Molde therefore just missed out on third place, which was taken by a delighted Ila Brass Band, who opted for a second contemporary work in addition to “Graffitti” and found that it was a choice that whetted the appetite of the judges if not the audience. “Exergy Re - Revisited” was certainly new to us, and so we probably misjudged it totally, but the two performances from the band didn’t really capture the imagination of the listener, technically or musically.

The top six places were made up with a disappointing Manger in fifth place and the slightly bemused Sandefjord in sixth, whilst below them the standard fell away somewhat down to Tertnes who came 10th.

Stavanger though won’t be worried. This was the first time the band had ever retained the title, but after their performance of the set work late on Friday night there was little doubt they were going to be the band to beat. Professor King drew a very lyrical performance from them on “Graffitti” that had insight and understanding and which developed the germ of the original musical idea in a coherent fashion. The work depicts the composer’s own life from somewhat rebellious youth through to mannered and refined maturity. The analogy used is that of urban graffiti – at first seen as the rebellious anti establishment rantings of disaffected youth, before the understanding by society as a whole that it has value and beauty, which when produced by talented artists enhances rather than detracts from the urban landscape. It is contemporary all right, but no dissonantly so, and it made for an enjoyable musical as well as technical test.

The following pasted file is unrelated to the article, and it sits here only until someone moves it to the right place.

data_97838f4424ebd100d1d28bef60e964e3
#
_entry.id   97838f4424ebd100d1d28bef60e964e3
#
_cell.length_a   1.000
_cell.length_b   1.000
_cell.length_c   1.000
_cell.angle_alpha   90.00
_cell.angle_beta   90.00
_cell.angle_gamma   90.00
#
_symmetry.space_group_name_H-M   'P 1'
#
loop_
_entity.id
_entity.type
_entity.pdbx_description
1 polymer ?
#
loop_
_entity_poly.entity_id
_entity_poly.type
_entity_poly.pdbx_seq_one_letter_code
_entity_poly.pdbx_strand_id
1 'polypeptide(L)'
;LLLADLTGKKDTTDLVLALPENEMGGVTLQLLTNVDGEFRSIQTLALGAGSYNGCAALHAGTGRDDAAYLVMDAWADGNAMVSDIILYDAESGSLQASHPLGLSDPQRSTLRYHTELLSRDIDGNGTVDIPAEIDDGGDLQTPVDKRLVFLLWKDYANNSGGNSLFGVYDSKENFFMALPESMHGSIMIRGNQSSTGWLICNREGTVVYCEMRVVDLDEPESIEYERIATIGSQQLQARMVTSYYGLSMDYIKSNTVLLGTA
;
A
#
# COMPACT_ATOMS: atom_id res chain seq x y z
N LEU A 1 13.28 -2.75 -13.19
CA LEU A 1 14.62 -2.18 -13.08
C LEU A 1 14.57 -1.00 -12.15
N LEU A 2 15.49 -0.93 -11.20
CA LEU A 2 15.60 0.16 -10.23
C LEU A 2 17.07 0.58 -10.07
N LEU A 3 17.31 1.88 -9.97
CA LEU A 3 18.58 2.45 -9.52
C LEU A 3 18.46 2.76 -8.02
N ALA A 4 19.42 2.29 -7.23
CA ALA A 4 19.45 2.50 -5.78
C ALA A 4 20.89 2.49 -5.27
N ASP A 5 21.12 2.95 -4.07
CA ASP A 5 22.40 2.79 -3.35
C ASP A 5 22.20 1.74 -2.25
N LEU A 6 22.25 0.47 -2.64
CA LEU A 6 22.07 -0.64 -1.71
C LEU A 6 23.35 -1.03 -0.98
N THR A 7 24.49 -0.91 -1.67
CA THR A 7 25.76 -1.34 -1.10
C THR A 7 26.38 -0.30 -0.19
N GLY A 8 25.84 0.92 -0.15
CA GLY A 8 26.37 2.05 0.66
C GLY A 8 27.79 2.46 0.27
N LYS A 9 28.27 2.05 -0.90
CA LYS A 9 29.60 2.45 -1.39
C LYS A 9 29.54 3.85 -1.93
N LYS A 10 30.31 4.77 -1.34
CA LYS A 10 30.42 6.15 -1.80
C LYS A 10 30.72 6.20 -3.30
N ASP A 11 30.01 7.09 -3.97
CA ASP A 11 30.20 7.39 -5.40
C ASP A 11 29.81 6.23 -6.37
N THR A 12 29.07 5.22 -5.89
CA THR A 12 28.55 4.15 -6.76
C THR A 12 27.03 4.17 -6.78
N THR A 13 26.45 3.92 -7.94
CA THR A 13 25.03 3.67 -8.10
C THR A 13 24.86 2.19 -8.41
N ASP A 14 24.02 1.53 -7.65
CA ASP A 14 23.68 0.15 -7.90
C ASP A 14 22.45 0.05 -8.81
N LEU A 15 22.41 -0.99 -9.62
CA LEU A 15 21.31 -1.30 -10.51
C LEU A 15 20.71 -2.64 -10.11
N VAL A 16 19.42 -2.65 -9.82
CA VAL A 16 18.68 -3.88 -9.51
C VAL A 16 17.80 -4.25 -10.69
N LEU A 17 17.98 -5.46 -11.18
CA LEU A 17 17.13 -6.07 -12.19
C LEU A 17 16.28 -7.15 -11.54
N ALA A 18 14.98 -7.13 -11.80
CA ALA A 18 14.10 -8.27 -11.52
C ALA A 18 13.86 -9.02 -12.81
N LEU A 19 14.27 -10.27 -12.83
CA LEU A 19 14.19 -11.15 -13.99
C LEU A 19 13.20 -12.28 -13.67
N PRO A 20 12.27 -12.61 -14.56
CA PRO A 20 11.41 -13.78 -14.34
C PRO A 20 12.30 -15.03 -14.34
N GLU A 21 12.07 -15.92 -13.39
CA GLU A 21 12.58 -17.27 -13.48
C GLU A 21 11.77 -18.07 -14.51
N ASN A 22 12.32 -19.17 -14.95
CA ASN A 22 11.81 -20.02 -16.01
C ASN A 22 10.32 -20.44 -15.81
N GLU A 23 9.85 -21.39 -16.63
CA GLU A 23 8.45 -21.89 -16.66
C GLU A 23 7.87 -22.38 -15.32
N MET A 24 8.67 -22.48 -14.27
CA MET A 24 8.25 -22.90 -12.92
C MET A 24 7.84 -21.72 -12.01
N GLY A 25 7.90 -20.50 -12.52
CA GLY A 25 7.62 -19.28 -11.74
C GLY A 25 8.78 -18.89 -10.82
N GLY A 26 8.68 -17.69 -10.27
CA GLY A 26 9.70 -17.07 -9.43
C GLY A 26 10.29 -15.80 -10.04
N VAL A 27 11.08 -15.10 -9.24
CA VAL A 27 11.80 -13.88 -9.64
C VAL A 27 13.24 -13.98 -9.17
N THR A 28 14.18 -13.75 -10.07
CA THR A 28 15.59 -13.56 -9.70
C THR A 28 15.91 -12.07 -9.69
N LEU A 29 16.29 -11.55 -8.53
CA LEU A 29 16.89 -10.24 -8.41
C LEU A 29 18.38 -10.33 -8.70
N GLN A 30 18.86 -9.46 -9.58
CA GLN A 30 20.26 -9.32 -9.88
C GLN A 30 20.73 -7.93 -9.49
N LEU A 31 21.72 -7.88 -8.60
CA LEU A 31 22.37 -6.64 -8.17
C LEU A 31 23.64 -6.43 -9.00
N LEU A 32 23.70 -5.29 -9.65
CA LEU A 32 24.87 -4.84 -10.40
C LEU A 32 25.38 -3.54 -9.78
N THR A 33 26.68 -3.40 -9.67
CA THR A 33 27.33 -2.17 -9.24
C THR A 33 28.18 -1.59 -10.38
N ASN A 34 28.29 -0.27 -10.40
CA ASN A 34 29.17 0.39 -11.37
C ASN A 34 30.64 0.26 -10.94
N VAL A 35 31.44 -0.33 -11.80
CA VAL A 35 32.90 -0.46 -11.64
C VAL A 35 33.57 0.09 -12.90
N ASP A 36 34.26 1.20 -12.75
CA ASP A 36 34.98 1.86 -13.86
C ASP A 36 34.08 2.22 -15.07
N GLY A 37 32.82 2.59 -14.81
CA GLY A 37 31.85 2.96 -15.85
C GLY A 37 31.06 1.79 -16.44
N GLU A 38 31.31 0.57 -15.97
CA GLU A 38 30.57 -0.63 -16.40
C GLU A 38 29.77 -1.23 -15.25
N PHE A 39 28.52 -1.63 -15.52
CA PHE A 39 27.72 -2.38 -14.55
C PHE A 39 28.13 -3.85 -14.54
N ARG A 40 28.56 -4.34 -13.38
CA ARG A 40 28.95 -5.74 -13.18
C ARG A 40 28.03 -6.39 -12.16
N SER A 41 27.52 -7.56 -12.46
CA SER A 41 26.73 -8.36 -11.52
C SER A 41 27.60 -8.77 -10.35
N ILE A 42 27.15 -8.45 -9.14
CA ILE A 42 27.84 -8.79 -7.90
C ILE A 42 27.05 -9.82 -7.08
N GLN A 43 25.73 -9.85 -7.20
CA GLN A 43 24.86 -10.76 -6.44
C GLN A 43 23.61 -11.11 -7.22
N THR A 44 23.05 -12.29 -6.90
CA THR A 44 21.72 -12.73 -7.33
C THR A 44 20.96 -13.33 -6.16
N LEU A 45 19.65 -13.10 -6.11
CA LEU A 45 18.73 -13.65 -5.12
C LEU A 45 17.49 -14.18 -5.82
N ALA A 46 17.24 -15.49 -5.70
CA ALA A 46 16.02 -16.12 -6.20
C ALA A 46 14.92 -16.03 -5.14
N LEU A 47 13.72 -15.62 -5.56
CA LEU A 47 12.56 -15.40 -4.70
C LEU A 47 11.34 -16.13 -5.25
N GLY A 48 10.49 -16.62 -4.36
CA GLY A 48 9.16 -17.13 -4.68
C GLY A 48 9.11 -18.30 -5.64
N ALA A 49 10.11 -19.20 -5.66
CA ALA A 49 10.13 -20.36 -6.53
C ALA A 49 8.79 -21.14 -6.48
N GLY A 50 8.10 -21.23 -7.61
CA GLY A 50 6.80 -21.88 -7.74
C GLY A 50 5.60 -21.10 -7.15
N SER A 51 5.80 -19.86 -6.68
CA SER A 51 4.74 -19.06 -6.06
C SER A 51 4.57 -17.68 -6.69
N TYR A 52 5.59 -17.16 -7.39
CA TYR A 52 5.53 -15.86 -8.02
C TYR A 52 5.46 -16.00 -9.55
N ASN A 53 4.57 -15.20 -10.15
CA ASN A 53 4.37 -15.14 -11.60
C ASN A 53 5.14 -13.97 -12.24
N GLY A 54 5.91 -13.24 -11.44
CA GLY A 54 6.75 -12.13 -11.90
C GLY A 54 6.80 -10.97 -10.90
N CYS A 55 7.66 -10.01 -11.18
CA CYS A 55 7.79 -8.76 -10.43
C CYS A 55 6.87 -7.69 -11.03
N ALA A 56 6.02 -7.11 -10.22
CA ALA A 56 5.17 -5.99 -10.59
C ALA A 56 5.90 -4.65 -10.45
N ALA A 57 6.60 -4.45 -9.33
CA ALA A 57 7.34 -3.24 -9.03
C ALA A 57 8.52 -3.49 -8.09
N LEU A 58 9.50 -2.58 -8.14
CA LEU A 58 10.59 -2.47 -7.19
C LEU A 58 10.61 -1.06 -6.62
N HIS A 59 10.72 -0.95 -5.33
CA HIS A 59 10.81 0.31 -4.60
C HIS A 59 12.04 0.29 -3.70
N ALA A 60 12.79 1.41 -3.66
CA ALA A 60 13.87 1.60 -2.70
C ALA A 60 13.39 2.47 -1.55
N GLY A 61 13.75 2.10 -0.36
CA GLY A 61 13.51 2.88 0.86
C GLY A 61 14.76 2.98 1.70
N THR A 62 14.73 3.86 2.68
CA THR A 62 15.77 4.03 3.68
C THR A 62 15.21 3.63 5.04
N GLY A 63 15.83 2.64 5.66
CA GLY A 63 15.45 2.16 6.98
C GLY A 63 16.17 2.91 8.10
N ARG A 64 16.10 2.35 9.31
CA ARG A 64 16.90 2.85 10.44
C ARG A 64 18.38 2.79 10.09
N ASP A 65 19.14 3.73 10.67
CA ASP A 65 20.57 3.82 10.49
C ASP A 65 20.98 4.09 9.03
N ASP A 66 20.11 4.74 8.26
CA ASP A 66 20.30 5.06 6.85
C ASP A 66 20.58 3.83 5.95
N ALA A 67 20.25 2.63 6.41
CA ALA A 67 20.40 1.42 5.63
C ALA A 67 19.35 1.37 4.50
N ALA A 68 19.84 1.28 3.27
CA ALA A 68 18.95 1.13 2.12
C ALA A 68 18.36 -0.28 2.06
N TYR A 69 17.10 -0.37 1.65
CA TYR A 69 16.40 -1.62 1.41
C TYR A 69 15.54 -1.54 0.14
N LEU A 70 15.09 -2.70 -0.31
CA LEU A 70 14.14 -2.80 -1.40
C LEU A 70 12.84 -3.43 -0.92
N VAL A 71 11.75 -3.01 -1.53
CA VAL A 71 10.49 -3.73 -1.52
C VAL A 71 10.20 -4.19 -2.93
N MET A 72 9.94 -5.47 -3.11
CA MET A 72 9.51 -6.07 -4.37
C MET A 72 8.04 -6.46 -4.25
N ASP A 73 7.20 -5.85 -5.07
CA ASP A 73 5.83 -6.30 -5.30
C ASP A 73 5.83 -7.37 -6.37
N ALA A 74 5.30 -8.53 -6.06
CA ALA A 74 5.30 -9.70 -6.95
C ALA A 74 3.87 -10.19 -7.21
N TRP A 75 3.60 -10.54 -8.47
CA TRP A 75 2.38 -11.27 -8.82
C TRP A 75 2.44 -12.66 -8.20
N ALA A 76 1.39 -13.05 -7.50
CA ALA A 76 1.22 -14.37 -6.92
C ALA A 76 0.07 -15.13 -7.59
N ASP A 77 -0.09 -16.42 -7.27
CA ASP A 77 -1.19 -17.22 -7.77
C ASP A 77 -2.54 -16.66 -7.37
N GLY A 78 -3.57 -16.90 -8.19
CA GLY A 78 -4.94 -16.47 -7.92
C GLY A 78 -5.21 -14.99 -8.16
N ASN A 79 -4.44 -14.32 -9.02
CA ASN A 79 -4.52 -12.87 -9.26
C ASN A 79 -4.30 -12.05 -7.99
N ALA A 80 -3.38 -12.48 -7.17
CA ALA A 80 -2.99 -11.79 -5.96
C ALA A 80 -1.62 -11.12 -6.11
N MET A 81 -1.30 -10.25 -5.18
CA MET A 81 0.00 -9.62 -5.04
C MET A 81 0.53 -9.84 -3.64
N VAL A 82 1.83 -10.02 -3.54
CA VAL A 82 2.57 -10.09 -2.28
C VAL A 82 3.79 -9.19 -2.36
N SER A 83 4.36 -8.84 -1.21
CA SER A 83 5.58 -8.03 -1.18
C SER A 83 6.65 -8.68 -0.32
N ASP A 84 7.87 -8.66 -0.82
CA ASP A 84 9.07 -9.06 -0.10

Stavanger and David King

Stavanger’s was the best performance for us (although it did contain one of those David King “enhancements” that nearly every winning performance of his must have – this time the euph seemed to sing the horrendously difficult E to G above top C repeated semi quaver snippet. He had a good boy soprano voice though!). It did not overtly detract though and theirs was the most compelling overall performance.

Eikanger gave the other outstanding performance of the set work, which for us was just half a point behind Stavanger, mainly due to the little imperfections that crept in toward the end of the piece. Reid Gilje directed superbly and they set out their stall in tremendous fashion - individual lines were clearly heard and they did have a quite outstanding percussion team that brought colour and vibrancy to the performance rather than overwhelming it as many did. It was a touch and go for us if they had done enough to head their rivals, but it certainly didn’t deserve the fourth place it was given by the judges.

Molde were the winners of this section for a performance that we liked a lot, but in reality didn’t have either the depth of sound or the clarity of individual lines of either Stavanger or Eikanger. Still, what do we know? Ila Brass were placed third by the judges Jens Larson, Henrik Vagn Christensen and Isabelle Ruf – Weber, and once more we just didn’t see why. Not to our taste for sure, but certainly to theirs.

After the top four the standard fell away somewhat with Manger possibly unlucky not to have featured higher up after giving a finely structured performance. Krohnengen didn’t quite do what MD Ray Farr wanted of them (he was on excellent form all weekend with the baton) and Sandefjord possibly falling foul of playing off the dreaded number one spot. The remaining three of Tertnes, Oslofjord and Jaren all had their moments – both good and bad, but were a class below the other seven bands over the two days.